Version: 2020.3
USS supported properties
Built-in Unity variables

USS custom properties (variables)

USS variables, also called custom properties, define values that you can reuse in other USS rules. You can create variables for any type of USS property.

To create a USS variable, prefix its name with a double-hyphen (--).

--color-1: red;

To use a USS variable value in another USS rule, use the var() function to call it.

var(--color-1);
Note:
The var() function also accepts an optional default value (see Specifying default values below).

After you define a variable, you can use it in as many other USS properties as you want. When you update it, all of the USS properties that use it update as well.

For example, the following USS snippet defines one style rule that declares two color variables, and two style rules that use those variables.

:root {
  --color-1: blue;
  --color-2: yellow;
}

.paragraph-regular {
  color: var(--color-1);
  background: var(--color-2);
  padding: 2px;
  }

.paragraph-reverse {
  color: var(--color-2);
  background: var(--color-1);
  padding: 2px;
  }

To update the color scheme, you only have to change the two variable values instead of four color values.

Variables make it easier to manage styles for complex UI(User Interface) Allows a user to interact with your application. More info
See in Glossary
, where multiple rules, sometimes in different style sheets, use the same values.

Specifying default values

The var() function accepts an optional default value. The UI system uses the default value when it cannot resolve the variable. For example, if you remove a variable from a style sheet but forget to remove a reference to it.

To specify a default value for a variable, add it after the variable value, separated by a comma ,. The following USS snippet calls the --color-1 variable, but if the UI system can’t resolve it, it uses the hex value for red (#FF0000).

var(--color-1, #FF0000);

Built-in Unity variables

Unity’s built-in style sheets define USS variables that set default values for the Editor interface. You can use these variables in your own style sheets to ensure that your custom Editor extensions match Unity style. For details, see Built-in Unity variables.

Differences from CSS

Variables work almost exactly the same way in USS as they do in CSS. For detailed information about CSS variables, see the MDN documentation.

Calling USS variables from other functions

Some web browsers support using the var() function inside of other functions, as in the property declaration below:

background-color: rgb(var(--red), 0, 0);

Unity doesn’t support this use of var().

Declaring variables in the root selector

A common CSS practice is to declare “global” variables in the :root pseudo-class selector. Because every element in a web page inherits from :root, every selector in a CSS style sheet can call variables declared there.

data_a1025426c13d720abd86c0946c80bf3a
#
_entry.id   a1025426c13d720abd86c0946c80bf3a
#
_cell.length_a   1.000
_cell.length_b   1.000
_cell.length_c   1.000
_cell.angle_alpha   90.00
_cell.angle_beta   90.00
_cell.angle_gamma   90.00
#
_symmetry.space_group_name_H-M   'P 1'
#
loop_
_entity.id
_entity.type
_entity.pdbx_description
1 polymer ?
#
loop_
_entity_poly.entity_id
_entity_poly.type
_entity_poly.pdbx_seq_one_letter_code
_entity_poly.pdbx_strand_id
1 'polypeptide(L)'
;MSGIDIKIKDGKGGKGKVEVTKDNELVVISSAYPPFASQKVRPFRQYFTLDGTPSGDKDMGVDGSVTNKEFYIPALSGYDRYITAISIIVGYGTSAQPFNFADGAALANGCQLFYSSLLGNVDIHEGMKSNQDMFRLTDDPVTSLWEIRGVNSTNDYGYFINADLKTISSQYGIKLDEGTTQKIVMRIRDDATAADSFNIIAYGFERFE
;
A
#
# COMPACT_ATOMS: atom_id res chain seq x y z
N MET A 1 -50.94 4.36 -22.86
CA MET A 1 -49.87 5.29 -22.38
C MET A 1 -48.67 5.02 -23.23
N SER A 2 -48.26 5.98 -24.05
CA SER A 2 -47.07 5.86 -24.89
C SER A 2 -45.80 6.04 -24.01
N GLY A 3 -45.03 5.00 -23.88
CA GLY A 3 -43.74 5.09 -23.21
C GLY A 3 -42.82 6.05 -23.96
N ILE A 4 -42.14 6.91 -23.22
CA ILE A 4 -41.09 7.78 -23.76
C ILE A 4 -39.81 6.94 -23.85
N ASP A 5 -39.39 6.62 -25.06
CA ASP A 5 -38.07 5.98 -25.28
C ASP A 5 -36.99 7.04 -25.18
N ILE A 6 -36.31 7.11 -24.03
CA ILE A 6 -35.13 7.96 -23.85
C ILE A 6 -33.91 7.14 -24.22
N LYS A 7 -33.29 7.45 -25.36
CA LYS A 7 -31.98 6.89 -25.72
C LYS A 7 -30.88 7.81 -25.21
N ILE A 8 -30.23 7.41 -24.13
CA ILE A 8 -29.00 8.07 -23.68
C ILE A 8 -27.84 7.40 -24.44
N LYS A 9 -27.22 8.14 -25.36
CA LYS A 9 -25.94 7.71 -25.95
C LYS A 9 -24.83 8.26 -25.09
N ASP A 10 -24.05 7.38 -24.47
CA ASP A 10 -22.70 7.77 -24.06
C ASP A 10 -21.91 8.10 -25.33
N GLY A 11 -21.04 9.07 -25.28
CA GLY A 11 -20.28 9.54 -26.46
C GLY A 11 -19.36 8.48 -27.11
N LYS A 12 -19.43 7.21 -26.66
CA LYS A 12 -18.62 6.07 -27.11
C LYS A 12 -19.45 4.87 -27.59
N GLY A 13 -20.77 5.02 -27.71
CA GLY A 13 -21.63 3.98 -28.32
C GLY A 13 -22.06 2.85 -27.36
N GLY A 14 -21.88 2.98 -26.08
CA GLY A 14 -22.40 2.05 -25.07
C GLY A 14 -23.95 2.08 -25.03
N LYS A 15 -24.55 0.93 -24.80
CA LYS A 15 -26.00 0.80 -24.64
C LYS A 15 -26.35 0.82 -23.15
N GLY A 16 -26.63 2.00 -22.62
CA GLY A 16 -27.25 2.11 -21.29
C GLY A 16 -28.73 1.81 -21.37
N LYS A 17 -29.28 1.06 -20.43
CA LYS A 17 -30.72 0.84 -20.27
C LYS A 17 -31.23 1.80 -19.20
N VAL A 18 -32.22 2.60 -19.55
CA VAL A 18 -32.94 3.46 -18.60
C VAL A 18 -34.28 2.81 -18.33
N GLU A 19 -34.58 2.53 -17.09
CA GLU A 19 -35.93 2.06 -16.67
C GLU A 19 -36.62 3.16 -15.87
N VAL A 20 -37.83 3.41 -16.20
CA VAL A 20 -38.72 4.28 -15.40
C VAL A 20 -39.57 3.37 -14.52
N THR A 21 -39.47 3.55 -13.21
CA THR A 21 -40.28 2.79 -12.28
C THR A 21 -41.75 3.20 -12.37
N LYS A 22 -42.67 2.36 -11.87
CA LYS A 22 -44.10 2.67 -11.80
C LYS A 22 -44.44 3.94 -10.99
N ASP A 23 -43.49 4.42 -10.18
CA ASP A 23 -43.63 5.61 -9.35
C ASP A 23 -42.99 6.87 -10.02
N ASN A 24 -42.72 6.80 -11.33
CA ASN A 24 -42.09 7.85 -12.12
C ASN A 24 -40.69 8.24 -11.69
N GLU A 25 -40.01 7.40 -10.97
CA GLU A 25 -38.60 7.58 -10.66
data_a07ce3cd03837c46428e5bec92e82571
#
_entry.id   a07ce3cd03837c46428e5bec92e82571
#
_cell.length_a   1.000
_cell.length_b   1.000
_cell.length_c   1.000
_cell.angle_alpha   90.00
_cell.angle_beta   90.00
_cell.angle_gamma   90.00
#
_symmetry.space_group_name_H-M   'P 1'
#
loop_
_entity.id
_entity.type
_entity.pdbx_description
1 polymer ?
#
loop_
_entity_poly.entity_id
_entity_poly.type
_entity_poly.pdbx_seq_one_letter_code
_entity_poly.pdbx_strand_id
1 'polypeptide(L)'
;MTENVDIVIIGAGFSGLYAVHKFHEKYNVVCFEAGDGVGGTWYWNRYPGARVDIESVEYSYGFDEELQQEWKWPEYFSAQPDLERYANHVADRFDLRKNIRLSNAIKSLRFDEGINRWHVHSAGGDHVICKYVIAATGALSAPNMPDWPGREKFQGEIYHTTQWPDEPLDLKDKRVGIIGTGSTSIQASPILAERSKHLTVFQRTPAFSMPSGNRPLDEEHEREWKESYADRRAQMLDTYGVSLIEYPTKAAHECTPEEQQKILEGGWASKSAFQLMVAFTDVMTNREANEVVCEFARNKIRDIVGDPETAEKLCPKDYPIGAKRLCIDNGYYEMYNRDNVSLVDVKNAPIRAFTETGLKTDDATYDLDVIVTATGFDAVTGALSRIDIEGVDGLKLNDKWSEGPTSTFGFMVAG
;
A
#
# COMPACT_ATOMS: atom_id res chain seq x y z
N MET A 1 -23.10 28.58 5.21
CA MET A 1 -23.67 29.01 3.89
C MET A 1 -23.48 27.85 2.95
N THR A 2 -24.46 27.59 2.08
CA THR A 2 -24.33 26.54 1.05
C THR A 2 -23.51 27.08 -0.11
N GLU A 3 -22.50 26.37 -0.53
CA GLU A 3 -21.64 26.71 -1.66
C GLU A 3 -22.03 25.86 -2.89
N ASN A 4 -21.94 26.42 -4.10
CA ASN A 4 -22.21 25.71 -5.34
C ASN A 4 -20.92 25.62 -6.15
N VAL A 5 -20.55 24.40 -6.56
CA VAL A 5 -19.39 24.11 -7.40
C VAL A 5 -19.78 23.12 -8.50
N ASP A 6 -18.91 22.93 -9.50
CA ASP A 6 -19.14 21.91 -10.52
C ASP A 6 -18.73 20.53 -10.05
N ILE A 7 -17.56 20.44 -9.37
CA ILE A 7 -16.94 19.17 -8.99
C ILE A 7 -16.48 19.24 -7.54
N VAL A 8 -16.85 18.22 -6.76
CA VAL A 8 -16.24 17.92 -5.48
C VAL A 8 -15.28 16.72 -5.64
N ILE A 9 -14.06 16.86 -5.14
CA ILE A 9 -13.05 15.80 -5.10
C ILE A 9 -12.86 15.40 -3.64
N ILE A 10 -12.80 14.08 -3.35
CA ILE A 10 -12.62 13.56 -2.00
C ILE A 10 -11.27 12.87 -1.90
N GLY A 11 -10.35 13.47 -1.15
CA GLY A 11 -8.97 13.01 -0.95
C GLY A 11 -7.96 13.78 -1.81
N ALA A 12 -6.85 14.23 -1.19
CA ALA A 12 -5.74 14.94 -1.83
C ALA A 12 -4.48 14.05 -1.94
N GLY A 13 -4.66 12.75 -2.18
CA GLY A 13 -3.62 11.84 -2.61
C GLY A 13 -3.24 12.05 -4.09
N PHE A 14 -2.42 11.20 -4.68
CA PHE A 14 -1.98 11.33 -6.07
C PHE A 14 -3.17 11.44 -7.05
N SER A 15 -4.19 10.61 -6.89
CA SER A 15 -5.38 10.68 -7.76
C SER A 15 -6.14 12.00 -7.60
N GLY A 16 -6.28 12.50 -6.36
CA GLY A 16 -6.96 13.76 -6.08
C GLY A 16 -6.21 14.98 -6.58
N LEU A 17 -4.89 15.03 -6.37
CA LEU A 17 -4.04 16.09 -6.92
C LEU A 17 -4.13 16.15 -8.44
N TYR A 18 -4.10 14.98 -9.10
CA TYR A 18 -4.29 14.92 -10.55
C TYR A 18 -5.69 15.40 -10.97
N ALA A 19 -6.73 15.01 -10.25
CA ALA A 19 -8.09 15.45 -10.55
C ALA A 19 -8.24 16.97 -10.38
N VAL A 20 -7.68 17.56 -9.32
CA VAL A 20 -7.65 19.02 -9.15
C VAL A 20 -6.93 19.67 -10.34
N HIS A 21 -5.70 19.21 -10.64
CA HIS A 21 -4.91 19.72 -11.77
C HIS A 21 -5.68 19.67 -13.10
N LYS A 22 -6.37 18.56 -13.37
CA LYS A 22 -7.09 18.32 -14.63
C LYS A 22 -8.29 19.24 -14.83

In Unity, declaring variables in :root works for Editor windows and runtime panels, provided you attach the stylesheet to the root Visual Element of the panel or Editor window. It doesn’t work for InspectorA Unity window that displays information about the currently selected GameObject, asset or project settings, allowing you to inspect and edit the values. More info
See in Glossary
UI.

In the Inspector, the :root pseudo class is only active on the Inspector window’s root VisualElement. The subtrees you attach style sheets to are much lower in the Inspector hierarchy. Consequently, the :root selector never matches any part of a subtree.

Simulating :root for custom Inspector UI

You can use a USS class selector as a substitute for the :root selector in custom Inspectors. Create a USS class to declare your variables in, and apply it to the highest element in the hierarchy to which you have access.

For example, the following USS snippet defines the following classes:

  • .root declares a variable.
  • .label1 calls the variable.
.root {
    --color1: rgb(25, 255, 75);
}

.label1 {
    color: var(--color1);
}

The following UXML snippet creates a simple container element and assigns the root class to it. The container has a child element, a Label, with the label1 class assigned to it.

In the UXML:

<UXML xmlns="UnityEngine.UIElements">
    <VisualElement class="root">
        <!-- Including, for example... -->
        <Label class="label1" text="Label text"/>
    </VisualElement>
</UXML>

Because the Label inherits from the container, its styles can call any variables defined in the container’s styles.

USS supported properties
Built-in Unity variables